Also, as McMahon et al. (2017) claim, nursing committees in the affected area can play a significant role in assisting the needy and act as a competent authority for monitoring and recording essential data. The activities of medical personnel can provide substantial assistance in the fight against any dangerous communicable disease, including Ebola. Work after the identification of vulnerable cases can include the preparation of reports and useful plans to improve the situation in a specific region.

National Agency Addressing Ebola

Different competent bodies that control the work of their subordinate organizations have the possibility of influencing the most vulnerable territories and controlling changes that take place in the healthcare sector. According to Yadav and Rawal (2015), the role of national and international agencies is to not monitor the health status of specific regions but also to ease a psychological crisis to some extent. Therefore, the task of such bodies is essential at different levels.

One of the most famous organizations in the world, which monitors the spread of Ebola and the dynamics of the disease, is the International Federation of the Red Cross. As Yadav and Rawal (2015) remark, this agency not only monitors public health in countries where the risk of infection is considerable but also conducts other active work. For example, many volunteers who come to the infected regions are envoys of the International Federation of the Red Cross. In addition, this agency regularly collects humanitarian aid for residents who need support and cannot independently cope with the severe consequences of the disease. Therefore, the role of such an organization is significant, especially when it is about to such a dangerous illness as the Ebola fever.

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Global Implication of Ebola

The consequences of Ebola are relevant not only for African countries where the fever has its greatest spread but also for other parts of the world. Residents of different continents regularly monitor the level of danger, and the media continually brings new statistics regarding the infection and the level of its spread. Many governments and charities take an active part in helping the affected regions. At the same time, for most ordinary people who are not doctors, entry to countries with an increased risk of the Ebola fever is often closed.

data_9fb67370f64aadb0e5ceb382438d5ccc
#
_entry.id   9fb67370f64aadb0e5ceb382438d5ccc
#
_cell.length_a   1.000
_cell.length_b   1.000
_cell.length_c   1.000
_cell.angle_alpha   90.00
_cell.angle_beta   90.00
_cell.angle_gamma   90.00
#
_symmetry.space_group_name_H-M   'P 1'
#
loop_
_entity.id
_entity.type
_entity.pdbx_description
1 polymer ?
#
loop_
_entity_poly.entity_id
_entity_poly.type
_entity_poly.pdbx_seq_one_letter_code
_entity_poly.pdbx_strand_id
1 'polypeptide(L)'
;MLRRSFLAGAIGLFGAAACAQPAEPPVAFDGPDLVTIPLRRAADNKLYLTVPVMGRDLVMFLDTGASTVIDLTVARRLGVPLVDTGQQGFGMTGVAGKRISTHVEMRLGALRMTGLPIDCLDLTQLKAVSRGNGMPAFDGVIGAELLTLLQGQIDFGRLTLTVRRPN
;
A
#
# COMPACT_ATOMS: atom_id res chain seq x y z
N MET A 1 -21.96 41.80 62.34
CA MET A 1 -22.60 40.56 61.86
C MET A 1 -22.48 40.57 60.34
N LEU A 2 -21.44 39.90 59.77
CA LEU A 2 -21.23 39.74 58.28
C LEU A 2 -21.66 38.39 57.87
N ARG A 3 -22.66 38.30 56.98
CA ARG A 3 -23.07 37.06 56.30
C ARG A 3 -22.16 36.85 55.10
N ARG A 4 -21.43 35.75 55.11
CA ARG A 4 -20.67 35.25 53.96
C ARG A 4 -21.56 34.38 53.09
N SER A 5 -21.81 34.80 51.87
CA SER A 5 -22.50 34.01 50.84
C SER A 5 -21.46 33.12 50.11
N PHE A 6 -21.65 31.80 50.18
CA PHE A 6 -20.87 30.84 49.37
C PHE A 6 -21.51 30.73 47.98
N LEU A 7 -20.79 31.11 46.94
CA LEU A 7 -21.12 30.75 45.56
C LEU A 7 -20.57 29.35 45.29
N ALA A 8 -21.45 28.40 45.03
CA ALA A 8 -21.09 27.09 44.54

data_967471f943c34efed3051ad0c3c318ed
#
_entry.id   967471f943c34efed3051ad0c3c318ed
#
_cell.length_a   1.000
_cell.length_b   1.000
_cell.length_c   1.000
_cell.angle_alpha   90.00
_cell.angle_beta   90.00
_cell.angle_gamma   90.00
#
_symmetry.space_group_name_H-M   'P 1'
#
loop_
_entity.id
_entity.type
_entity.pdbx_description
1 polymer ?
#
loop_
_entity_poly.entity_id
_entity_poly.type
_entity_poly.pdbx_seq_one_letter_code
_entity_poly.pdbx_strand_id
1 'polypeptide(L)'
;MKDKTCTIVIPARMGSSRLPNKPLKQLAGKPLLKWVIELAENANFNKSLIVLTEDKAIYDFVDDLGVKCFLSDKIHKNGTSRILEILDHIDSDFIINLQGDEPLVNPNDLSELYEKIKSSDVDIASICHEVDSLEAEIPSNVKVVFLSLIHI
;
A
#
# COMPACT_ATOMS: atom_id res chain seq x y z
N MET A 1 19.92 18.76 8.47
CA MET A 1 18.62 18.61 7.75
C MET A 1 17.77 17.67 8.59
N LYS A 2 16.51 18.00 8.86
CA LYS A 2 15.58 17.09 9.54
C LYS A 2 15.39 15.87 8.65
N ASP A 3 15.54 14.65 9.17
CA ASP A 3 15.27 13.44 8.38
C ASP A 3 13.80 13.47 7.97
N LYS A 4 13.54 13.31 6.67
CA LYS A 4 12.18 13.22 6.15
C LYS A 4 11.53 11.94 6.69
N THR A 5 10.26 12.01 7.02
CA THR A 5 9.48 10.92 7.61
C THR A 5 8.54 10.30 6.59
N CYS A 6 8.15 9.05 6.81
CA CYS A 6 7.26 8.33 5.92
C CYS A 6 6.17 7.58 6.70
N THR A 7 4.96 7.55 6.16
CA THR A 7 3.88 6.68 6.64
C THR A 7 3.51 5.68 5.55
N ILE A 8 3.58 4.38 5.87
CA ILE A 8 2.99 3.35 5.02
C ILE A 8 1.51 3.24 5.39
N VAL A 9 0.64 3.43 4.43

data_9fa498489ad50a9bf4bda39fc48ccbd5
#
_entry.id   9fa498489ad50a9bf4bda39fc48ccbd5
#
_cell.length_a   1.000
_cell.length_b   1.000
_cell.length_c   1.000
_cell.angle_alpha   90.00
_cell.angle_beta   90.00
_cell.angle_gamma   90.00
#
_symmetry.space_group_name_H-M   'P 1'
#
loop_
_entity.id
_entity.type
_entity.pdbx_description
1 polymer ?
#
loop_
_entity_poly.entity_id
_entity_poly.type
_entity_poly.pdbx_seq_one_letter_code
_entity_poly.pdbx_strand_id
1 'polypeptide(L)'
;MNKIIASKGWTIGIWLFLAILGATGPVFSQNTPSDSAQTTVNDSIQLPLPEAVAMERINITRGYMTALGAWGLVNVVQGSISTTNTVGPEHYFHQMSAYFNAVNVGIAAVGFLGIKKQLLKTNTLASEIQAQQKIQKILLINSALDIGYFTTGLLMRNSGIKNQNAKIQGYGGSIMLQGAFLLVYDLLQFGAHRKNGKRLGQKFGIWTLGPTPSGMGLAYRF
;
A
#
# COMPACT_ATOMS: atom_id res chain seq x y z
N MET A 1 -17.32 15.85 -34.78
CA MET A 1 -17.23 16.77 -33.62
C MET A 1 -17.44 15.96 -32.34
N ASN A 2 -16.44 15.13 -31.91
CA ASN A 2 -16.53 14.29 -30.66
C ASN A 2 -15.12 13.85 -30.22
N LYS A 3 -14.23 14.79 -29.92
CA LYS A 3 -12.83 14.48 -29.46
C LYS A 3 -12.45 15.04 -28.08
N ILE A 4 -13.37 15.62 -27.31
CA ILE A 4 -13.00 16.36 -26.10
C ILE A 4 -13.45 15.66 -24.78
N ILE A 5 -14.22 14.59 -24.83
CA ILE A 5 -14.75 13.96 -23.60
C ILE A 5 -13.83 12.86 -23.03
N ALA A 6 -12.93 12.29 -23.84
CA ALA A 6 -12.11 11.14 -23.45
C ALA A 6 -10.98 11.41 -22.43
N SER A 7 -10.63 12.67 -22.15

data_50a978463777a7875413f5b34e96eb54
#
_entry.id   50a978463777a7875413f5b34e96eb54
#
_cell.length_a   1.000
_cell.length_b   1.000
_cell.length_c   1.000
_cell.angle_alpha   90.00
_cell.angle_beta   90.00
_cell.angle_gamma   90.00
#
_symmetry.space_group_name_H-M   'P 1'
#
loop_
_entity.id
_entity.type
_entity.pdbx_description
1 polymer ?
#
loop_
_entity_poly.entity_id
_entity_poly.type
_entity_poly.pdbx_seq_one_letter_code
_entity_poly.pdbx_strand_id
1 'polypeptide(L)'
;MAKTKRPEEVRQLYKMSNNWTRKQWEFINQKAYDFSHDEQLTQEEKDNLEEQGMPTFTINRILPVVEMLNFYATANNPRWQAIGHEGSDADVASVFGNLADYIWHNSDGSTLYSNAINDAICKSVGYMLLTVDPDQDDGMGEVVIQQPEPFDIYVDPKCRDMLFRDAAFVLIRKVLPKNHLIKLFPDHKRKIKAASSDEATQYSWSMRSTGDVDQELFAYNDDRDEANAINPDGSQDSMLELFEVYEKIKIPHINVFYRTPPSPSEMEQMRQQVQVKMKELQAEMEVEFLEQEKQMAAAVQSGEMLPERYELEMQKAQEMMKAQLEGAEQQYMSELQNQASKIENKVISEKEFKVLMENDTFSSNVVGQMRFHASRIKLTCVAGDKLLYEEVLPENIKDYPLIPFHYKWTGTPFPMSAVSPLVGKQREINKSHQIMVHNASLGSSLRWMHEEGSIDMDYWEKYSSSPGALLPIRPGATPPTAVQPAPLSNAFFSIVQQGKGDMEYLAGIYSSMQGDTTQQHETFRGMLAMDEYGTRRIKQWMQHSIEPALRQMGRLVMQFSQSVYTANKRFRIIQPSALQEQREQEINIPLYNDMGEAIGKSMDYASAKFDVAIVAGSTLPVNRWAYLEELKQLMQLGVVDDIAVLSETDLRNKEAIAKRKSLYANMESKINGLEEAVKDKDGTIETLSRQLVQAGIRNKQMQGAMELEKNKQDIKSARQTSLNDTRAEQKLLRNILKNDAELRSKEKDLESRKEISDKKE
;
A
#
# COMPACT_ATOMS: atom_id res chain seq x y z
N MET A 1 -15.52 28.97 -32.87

It is due to the fact that even insignificant contact with infected people can lead to the development of the disease that may have an extended incubation period. As Patel and Phillips (2014) note, endemic areas deserve even closer attention from the authorities. For example, the region of West Africa may well be called such an area as the prevailing conditions of local people’s lives and the customs that they adhere to are often the causes of the Ebola fever. In order to avoid being infected, it is essential to review these countries’ policies concerning public health and the way of life of local people. In case any useful measures are not taken, the countries of this region will remain dangerous for tourists and will have a reputation for contamination zones.


Thus, it is significant to be aware of the symptoms of Ebola, its effect on the human body in the context of various factors, as well as possible nursing interventions that can be useful. Different features of this communicable disease require increased attention from the authorities and strict control over the lifestyle and habits of the people living in those areas where the illness is endemic. National and international organizations’ participation can be of considerable help for improving the current situation. The role of nursing care is essential, and much useful work can be done on the basis of junior medical personnel’s observations and records.


Alexander, K. A., Sanderson, C. E., Marathe, M., Lewis, B. L., Rivers, C. M., Shaman, J.,… & Eubank, S. (2015). What factors might have led to the emergence of Ebola in West Africa? PLoS Neglected Tropical Diseases, 9(6), 1-26.

Heymann, D. L., Chen, L., Takemi, K., Fidler, D. P., Tappero, J. W., Thomas, M. J.,… & Rannan-Eliya, R. P. (2015). Global health security: The wider lessons from the west African Ebola virus disease epidemic. The Lancet, 385(9980), 1884-1901.

Leligdowicz, A., Fischer, W. A., Uyeki, T. M., Fletcher, T. E., Adhikari, N. K., Portella, G.,… & Fowler, R. A. (2016). Ebola virus disease and critical illness. Critical Care, 20(1), 217-230.

McMahon, S. A., Ho, L. S., Scott, K., Brown, H., Miller, L., Ratnayake, R., & Ansumana, R. (2017). “We and the nurses are now working with one voice”: How community leaders and health committee members describe their role in Sierra Leone’s Ebola response. BMC Health Services Research, 17(1), 495-504.

Patel, M. S., & Phillips, C. B. (2015). Health security and political and economic determinants of Ebola. The Lancet, 386(9995), 737-738.

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Yadav, S., & Rawal, G. (2015). The current mental health status of Ebola survivors in Western Africa. Journal of Clinical and Diagnostic Research, 9(10), LA01-LA02.